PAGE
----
In 1961, Clement Greenberg, art critic and theorist, wrote the following about abstract art:  "Art is a matter strictly of experience, not of principles, and what counts first and last in art is quality; all other things are secondary."1

Phyllis Toburen began her college experience during the 1960s and 1970s, an era of questioning which broke boundaries of social, political and artistic expectations to become a generation of protest. Her mission became reality and truth.  Through art, she found a response to and a respite from the changing world in which she lived.

Phyllis lives to create.  Two types of people exist in the world—bystanders and witnesses.  As a witness, Phyllis Toburen accepts the obligation to know, interpret, and convey the truth.  Her art distills her life as a witness.  The interaction with a divergent array of people cultivates a grace that empowers Phyllis with a special social freedom.  Freed from the need to please others, she lives in a manner that allows her to function securely and effortlessly in a diverse society.  The art she creates reflects her unique perspectives and experiences. 

Spiritual by nature, her art becomes the personification of her soul.  When you meet Phyllis, you know immediately what she represents.  The same can be said about her art.

Phyllis Toburen developed her original and unprecedented technique of acrylic painting with consideration only for the artistic outcome.  Neither the amount of time that elapses before a painting idealizes her perception of expressive excellence nor the cost or quantity of materials occurs to her. She will do layer upon layer of color and texture until she feels every one of her creative expectations are met.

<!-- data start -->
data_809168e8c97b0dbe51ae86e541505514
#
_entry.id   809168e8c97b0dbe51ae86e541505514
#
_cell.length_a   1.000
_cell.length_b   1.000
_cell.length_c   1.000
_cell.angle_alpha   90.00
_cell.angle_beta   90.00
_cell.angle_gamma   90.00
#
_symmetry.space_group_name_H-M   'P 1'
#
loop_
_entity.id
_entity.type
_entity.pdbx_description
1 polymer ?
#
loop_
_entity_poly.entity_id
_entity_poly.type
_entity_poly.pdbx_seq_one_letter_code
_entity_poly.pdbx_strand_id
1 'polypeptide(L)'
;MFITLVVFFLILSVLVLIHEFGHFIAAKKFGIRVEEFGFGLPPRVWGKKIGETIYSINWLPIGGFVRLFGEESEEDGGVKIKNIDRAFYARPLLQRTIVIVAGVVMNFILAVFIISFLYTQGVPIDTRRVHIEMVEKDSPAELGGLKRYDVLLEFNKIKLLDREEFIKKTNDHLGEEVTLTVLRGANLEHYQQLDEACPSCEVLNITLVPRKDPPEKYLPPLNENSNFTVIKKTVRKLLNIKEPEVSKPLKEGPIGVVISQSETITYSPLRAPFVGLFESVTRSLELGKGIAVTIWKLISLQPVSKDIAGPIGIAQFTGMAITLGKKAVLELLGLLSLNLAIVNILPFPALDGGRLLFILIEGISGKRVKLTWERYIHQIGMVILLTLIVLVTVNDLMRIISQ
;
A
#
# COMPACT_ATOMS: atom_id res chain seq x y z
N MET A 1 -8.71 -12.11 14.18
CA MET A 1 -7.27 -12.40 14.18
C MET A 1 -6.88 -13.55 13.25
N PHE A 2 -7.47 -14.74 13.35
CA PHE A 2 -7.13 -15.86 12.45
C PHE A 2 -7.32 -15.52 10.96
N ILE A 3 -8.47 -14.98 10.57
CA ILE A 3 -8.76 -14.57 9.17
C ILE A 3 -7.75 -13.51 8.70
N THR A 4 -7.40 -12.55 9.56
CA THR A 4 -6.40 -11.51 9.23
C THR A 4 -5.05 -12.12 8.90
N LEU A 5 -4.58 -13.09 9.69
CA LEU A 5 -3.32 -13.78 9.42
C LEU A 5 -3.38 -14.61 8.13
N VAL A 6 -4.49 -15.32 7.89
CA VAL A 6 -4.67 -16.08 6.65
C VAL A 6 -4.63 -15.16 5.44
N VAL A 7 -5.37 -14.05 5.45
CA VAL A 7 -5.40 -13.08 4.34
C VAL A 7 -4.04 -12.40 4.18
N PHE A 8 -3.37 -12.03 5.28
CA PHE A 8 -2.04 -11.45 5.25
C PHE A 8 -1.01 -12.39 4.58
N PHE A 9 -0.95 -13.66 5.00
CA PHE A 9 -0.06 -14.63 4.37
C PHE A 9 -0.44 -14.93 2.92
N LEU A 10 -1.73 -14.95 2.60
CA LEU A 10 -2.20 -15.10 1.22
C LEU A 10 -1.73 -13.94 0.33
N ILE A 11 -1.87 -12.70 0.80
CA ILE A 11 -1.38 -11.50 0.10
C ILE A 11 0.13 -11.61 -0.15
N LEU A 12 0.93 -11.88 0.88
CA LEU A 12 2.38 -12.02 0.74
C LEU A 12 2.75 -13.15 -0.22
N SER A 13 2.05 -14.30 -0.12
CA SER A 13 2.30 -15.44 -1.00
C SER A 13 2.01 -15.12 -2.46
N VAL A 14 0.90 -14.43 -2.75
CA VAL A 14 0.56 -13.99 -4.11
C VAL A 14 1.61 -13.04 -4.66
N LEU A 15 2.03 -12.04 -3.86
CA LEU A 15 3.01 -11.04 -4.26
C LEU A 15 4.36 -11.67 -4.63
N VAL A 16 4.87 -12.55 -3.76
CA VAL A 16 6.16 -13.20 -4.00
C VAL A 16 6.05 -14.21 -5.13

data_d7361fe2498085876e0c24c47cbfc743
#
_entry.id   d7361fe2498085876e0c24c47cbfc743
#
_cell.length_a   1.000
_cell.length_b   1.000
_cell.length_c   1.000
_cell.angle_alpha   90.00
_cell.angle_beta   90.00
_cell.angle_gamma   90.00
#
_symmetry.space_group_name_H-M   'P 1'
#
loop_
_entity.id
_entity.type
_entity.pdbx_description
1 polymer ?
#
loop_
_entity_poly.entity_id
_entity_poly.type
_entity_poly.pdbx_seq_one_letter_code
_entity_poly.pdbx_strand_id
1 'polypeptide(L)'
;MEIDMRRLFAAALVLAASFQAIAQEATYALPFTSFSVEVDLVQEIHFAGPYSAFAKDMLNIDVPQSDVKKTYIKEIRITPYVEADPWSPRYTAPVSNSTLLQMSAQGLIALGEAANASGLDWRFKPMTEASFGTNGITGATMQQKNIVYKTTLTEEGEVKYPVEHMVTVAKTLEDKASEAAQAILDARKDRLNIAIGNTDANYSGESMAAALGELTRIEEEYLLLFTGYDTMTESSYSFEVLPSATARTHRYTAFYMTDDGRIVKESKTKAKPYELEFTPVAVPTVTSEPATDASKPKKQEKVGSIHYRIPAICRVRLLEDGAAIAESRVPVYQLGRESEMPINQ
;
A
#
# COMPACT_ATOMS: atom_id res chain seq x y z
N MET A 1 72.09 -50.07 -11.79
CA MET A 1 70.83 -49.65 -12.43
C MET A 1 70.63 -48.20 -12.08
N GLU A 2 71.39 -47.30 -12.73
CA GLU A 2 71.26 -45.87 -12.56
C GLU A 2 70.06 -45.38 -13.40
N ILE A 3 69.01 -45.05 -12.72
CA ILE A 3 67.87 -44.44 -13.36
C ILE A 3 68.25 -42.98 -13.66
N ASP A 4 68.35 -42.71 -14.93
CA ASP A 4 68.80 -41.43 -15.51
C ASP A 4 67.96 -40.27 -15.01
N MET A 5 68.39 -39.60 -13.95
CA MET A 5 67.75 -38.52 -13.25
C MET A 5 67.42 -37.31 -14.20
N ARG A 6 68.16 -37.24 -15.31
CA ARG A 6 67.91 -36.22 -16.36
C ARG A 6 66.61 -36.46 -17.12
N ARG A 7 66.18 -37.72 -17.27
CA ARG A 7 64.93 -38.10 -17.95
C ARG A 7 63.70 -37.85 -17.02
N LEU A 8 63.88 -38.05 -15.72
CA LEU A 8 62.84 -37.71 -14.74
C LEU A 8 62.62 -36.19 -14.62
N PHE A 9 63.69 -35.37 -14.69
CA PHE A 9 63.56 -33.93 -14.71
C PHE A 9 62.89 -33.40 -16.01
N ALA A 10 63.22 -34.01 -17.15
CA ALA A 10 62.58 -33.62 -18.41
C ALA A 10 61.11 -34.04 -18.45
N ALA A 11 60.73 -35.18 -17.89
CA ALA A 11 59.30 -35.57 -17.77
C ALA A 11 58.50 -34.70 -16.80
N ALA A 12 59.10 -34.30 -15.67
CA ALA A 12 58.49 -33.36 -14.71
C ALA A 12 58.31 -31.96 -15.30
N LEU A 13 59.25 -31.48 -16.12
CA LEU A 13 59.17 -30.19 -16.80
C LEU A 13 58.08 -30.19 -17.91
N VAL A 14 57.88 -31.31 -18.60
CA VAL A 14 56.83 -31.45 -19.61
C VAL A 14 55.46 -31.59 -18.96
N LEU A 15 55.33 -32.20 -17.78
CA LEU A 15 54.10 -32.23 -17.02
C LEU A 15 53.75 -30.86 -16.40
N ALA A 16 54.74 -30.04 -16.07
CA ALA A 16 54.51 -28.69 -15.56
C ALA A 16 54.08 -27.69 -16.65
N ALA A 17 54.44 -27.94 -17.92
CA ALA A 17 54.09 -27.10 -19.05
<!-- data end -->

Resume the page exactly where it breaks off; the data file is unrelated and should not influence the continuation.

Many of her paintings develop in a manner similar to the way our earth formed during various geological phases.  Delicate cracks and large ravines cut through layers of paint to allow the eye to see into the visual history of each piece.  A completed painting may actually be a series of completed paintings, placed like transparencies on top of each other to create fascinating color mixing, depth, and unusual patterns. A juxtaposition of visual push and pull—both revealing and denying occurs.  In her most recent work, Phyllis takes her art to the next level of technical precision by lifting the paint off the canvas in sculptural curling ribbons. Color is intrinsic to the three dimensional planes and angles that emerge from the canvas; color and form are one.  The vibrant imagery stuns the viewer, as bold abstraction reveals technical innovation and precision, intertwining painting and sculpture on canvas.



By Abbey Christofferson2

1. Greenberg Clement. Abstract Representational and so forth, 1961. From Herschel B. Chipp, Theories of Modern Art, University of California Press: California. 1996: 577.

2. World Contemporary Artists. New Art International: A Compendium of Recent Works.  Ed. Jeremy Sedley, et al. Vol. 12. New York: Book Art Press, Ltd., 2007.